Lena Gallitano, a prominent Audubon naturalist, shared a multitude of information on how to host a 'bird friendly' environment within your yard and garden. She shared ideas for planting native items to attract, feed, and protect birds throughout all seasons and migration. Did you know that you should leave your hummingbird feeder up all year? Over the past three years Rufous Hummingbirds have been gracing our area as their winter home. Want to know more? Check out the book Bringing Nature Home: How You Can Sustain Wildlife with Native Plants by Doug Tallamy.
Enter the world of gardening and you enter a world of pleasure that can be interrupted by disease, drought or insects. This month we were educated and entertained by Tom Hunt, a retired NC State entomologist, who provided an abundance of information in a short time. His presentation spotlighted how to identify and treat some of the most common insects we see on our plants. The audience really appreciated his collection of insect leafage to witness pest and their damage first hand. Included was a bagworm which are often found on conifers in the fall.
His best advice for gardeners? Be proactive by frequently walking and observing your plants to catch problems early.
This month the club enjoyed a very informative presentation about the history and construction of the formal, 16th century Elizabethan Gardens. Carl Curnutte entertained us with his animated style and inspired us to visit the elaborate venue. Check out their webpage throughout the year; whatever your age or interest there is something for you!
February brought a winter lapse as we had to cancel the meeting due to bad weather, however, the March event was a welcome treat with our guest speaker Mark Boone from Gardeners of Wake County. Mark shared his personal experience and interest in Chinese Gardens as he has traveled there about 40 times! He explained the five components of Eastern- inspired gardens, explained how the yin and yang are incorporated into them and shared stories and photos examples of materials and plants.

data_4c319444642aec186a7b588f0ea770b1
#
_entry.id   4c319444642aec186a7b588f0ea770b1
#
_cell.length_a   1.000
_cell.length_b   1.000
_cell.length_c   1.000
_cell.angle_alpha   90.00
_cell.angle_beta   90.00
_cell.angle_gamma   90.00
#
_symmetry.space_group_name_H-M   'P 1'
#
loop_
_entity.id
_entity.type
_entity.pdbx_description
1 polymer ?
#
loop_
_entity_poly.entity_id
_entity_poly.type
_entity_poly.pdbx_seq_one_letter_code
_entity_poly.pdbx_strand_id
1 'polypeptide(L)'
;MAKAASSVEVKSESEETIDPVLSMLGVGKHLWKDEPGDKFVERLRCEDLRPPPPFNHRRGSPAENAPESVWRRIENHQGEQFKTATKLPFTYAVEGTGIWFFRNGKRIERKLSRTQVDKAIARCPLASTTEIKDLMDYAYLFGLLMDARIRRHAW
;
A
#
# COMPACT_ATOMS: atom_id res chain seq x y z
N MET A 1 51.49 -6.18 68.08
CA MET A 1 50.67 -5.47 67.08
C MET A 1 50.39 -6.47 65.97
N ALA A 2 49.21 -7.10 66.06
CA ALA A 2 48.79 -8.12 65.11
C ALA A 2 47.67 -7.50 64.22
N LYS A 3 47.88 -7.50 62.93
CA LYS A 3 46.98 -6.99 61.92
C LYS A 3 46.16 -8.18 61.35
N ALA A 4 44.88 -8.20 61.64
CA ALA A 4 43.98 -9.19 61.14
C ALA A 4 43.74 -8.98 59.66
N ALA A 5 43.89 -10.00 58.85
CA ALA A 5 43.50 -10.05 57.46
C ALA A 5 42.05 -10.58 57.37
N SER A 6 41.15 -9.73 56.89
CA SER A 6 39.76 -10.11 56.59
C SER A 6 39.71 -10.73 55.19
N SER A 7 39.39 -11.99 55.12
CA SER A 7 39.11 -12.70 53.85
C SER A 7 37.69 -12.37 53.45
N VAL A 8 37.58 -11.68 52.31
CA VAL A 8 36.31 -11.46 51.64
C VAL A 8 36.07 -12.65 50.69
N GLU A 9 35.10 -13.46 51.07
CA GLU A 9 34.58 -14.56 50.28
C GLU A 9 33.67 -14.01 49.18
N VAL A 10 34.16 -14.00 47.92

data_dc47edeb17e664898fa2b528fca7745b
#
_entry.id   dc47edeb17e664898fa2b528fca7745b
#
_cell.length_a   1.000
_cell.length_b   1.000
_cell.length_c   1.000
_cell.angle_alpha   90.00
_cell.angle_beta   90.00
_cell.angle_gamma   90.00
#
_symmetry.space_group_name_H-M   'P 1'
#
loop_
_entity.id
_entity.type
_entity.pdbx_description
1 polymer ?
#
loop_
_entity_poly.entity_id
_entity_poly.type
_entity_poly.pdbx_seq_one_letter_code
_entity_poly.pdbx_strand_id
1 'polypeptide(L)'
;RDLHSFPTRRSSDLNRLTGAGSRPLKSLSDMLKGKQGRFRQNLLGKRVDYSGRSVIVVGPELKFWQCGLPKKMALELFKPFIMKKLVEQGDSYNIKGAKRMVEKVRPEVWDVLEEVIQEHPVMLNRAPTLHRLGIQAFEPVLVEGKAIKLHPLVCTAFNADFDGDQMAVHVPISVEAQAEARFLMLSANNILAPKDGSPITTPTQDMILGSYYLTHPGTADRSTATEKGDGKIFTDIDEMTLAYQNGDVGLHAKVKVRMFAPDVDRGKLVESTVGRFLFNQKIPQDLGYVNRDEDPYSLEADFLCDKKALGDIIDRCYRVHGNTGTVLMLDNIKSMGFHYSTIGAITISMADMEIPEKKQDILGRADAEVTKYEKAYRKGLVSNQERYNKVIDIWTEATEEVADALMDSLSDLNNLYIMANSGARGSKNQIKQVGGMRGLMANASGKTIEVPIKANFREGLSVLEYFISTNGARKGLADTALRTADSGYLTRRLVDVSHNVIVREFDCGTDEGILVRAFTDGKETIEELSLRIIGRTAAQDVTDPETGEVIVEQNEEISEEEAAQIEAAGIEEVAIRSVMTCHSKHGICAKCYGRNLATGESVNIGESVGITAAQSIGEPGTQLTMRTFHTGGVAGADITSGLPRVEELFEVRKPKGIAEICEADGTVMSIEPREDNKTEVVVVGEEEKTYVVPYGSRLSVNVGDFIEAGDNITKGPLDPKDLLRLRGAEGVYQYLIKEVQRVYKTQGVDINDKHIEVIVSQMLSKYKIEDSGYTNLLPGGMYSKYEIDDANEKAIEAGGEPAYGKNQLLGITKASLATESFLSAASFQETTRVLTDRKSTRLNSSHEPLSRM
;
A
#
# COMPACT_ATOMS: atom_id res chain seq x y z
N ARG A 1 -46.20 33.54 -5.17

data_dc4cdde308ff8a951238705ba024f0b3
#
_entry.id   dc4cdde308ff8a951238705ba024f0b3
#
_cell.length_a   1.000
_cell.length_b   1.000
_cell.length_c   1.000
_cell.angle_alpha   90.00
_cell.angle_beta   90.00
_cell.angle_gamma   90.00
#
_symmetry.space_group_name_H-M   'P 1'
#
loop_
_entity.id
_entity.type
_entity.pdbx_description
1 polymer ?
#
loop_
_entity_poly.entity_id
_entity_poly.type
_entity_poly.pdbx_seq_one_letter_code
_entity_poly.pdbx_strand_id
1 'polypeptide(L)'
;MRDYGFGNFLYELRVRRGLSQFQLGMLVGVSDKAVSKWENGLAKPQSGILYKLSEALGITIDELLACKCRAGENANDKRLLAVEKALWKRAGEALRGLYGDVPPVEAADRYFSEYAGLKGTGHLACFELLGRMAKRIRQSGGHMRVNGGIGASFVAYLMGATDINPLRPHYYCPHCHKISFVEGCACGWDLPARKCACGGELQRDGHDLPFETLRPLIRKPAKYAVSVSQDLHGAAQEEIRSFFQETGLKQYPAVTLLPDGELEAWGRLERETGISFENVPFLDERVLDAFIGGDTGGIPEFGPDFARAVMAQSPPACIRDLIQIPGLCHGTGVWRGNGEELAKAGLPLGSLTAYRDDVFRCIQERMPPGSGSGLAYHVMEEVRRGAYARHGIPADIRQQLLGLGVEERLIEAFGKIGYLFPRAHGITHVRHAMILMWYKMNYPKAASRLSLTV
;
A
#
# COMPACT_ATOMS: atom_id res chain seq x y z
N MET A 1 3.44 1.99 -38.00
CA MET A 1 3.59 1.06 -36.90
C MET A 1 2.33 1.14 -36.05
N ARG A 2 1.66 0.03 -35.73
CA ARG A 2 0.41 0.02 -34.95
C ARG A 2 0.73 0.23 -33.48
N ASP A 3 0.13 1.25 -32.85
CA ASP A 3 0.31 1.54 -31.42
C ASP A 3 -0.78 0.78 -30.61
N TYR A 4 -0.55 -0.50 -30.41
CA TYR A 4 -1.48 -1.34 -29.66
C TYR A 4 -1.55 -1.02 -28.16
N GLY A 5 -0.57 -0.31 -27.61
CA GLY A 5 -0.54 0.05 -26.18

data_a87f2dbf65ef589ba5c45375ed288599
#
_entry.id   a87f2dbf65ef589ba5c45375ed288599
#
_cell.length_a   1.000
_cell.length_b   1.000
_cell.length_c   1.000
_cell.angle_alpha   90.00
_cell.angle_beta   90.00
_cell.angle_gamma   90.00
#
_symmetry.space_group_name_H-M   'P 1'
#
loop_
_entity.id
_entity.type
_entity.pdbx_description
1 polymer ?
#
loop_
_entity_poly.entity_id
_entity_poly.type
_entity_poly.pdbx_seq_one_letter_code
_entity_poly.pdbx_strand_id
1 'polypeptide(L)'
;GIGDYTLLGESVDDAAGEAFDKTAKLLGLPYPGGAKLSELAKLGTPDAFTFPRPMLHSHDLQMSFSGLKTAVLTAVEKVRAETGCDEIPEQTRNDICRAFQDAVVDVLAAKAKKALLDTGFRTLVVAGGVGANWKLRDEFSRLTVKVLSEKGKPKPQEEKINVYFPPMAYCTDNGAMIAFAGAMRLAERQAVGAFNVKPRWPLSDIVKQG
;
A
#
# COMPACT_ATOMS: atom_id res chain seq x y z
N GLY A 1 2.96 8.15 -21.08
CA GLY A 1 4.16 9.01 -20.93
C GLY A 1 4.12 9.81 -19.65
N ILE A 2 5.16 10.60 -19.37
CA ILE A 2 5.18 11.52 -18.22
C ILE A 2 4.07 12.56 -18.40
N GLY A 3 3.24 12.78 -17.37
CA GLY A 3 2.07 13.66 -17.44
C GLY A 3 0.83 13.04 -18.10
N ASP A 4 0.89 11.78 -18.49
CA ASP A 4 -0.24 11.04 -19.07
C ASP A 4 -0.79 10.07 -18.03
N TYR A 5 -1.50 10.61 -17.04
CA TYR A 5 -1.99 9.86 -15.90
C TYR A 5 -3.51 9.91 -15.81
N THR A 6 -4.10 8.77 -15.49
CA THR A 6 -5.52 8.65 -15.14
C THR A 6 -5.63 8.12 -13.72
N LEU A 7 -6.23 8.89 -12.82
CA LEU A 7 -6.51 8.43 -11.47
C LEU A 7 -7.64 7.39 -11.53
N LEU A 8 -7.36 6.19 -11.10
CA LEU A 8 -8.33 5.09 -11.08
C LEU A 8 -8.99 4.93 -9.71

North Carolina's Wildflower Program, a project intended to beautify the state's highways, turns 30 this year. Derek Smith, an environmental engineer with the N.C. Department of Transportation, shared his enthusiasm for this wonderful program. The Highway Beautification Act of 1965 was the result of Mrs. Johnson's national campaign for beautification and The Garden Club of NC has been involved since the beginning. There are 14 districts throughout the state who design and landscape our highways into works of art. This program is primarily funded by the revenue of personalized license plates.
The December meeting was a delight as The Fuquay-Varina High School Choir blessed us with their amazing talent. A variety of cultural selections were masterfully performed by one-third of the full choir (due to room restrictions) that brought peace and joy to the audience. Thank you for making our program a very special one! Following the program Gail Bannister of District 10 inducted our new officers for 2015.
This month's meeting was held in a member's home and three Master Gardener Volunteers presented information about this program offered by the NC Cooperative Extension. The ladies provided the members with a brief history of the program, the course expectations and role of the Master Gardener, and shared strategies for dealing with wildlife pests that invade our gardens. For additional information and resources go to the Resources section of our website.
This month we were honored with a presentation by Monty Busick who shared his expertise on ferns. Monty brought a large collection of specimens and conducted a hands-on approach to help us learn about the fronds, identification, and reproduction of these beautiful plants. We learned a great deal about where to plant ferns, seasonal grow, how to split them and that the Boston Fern did not originate in Boston! Did you know that the Foxtail and Asparagus Ferns are not ferns? Ferns do not have flowers or seeds but have spores which are on the back of the fronds.
Nelsa Cox, owner of The Garden Hut, entertained and instructed the members on the many perennials and shrubs available to beautify their home's surroundings. Stop by her shop to receive expertise advice on deer resistant plants, plants for the sun or shade, or just to mosey around the inviting grounds. Don't forget that Nelsa also specializes in landscape design as witnessed throughout the area. The Garden Hut is constant supporter of the FVGC and we greatly appreciate everyone there.
Rebecca Kaenzig and Sarah Gilley presented a program on the Daniel Boone Native Gardens in Boone, NC. The Gardens were begun with the cooperation of the Boone Garden Club and the Garden Club of NC as a dream was for a place for conservation of native plant species and education. The Daniel Boone Native Gardens were officially opened in June, 1963. Be sure to support and visit Daniel Boone Native Gardens while in the area.